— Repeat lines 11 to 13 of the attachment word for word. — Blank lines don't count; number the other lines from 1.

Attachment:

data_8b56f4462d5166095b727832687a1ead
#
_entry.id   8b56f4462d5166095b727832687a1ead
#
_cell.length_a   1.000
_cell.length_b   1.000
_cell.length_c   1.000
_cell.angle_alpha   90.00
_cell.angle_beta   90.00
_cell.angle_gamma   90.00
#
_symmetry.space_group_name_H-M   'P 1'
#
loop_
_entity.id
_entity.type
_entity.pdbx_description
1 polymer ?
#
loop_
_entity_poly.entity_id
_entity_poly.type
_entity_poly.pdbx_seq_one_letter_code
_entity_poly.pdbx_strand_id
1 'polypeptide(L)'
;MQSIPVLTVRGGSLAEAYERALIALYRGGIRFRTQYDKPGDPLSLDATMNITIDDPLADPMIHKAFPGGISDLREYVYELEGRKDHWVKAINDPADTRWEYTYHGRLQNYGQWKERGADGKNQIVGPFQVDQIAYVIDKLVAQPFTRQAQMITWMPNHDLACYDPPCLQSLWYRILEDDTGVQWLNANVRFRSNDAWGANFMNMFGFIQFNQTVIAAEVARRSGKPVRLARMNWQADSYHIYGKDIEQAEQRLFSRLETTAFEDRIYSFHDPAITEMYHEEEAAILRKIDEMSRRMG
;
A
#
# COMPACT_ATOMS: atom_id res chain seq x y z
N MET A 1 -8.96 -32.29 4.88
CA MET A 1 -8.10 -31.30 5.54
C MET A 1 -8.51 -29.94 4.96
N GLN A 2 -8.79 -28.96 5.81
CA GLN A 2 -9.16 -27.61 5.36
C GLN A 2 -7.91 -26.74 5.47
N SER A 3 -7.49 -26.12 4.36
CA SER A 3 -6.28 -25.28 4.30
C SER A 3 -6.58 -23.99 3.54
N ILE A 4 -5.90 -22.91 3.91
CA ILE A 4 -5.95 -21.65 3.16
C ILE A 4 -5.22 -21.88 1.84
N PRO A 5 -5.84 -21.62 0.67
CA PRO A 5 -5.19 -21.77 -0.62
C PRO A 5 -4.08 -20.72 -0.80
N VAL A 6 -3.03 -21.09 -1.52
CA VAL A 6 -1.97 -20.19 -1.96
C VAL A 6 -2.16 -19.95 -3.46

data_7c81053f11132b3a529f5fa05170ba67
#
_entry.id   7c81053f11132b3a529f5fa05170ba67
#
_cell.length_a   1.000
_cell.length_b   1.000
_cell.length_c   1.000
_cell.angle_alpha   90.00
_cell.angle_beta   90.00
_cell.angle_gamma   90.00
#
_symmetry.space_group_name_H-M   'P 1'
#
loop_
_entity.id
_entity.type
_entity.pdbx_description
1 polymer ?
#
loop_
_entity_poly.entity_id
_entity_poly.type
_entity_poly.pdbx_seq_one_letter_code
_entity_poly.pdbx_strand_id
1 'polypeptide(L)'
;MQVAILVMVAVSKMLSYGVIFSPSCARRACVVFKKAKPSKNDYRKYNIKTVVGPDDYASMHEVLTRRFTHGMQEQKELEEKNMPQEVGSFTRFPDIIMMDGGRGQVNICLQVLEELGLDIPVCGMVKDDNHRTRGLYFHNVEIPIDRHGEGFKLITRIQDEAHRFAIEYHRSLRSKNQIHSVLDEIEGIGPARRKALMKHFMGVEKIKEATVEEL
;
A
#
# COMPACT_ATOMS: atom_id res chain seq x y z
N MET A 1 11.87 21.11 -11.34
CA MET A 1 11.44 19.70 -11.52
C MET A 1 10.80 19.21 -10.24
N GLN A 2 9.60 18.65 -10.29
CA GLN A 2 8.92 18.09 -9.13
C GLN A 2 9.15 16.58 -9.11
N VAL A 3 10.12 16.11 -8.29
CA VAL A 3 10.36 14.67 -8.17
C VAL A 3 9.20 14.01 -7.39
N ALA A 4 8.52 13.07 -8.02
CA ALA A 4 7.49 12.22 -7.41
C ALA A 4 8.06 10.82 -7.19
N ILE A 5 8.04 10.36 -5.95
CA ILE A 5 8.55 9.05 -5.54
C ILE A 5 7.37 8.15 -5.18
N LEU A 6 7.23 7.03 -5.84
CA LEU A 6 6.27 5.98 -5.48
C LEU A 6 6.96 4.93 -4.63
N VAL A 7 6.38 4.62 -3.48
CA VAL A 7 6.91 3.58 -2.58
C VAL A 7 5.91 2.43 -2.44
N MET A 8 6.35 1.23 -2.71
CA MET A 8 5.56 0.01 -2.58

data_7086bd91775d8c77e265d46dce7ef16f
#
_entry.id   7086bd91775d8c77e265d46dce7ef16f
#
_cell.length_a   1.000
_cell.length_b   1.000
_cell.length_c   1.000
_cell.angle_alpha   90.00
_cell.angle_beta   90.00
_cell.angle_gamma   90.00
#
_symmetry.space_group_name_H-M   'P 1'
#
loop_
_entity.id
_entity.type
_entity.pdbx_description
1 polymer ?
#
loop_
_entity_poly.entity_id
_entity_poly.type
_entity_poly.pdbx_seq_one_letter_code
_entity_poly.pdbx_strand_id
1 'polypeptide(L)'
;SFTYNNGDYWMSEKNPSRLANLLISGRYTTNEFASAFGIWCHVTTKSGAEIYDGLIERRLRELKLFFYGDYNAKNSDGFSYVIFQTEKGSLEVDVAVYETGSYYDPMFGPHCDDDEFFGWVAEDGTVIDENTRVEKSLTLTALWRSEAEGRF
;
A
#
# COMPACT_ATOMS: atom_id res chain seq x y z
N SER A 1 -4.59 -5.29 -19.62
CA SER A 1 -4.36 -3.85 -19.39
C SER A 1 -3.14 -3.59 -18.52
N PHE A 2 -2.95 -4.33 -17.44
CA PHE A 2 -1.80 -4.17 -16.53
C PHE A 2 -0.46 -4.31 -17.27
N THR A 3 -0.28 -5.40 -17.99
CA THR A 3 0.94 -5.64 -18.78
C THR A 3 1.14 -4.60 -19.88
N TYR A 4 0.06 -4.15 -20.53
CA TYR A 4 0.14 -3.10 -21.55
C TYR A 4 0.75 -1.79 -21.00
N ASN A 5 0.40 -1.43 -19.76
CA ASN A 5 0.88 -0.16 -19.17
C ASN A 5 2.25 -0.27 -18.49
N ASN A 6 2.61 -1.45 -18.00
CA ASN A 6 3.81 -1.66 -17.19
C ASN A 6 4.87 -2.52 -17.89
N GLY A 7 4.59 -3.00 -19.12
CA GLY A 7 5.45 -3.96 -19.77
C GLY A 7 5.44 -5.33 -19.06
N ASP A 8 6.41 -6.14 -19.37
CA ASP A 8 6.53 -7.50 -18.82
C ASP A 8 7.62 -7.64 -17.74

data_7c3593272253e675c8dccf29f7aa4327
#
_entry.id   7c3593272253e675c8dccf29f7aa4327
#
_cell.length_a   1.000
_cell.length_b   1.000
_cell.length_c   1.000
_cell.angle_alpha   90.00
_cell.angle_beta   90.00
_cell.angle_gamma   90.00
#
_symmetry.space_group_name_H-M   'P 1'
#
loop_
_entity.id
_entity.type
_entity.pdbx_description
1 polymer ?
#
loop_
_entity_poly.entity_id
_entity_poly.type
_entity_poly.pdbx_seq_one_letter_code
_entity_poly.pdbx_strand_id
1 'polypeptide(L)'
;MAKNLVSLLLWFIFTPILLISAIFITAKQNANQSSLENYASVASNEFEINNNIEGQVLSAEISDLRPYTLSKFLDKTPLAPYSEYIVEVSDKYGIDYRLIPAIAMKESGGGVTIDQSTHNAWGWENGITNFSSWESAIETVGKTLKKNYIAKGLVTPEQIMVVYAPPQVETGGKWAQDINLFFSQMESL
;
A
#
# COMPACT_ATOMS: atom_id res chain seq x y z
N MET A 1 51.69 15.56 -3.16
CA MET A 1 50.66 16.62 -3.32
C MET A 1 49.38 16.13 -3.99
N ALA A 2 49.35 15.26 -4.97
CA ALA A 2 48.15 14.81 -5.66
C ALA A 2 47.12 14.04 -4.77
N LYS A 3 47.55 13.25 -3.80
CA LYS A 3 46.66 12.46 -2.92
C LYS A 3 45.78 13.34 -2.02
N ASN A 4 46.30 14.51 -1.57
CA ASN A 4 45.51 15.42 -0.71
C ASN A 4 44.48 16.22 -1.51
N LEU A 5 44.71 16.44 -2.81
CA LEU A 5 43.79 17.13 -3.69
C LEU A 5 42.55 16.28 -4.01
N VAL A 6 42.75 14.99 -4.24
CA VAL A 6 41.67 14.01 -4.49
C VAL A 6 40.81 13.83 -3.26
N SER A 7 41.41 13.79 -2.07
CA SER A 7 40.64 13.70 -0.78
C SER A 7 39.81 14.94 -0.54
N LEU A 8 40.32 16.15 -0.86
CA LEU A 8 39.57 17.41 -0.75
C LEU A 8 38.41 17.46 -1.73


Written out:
#
_symmetry.space_group_name_H-M   'P 1'
#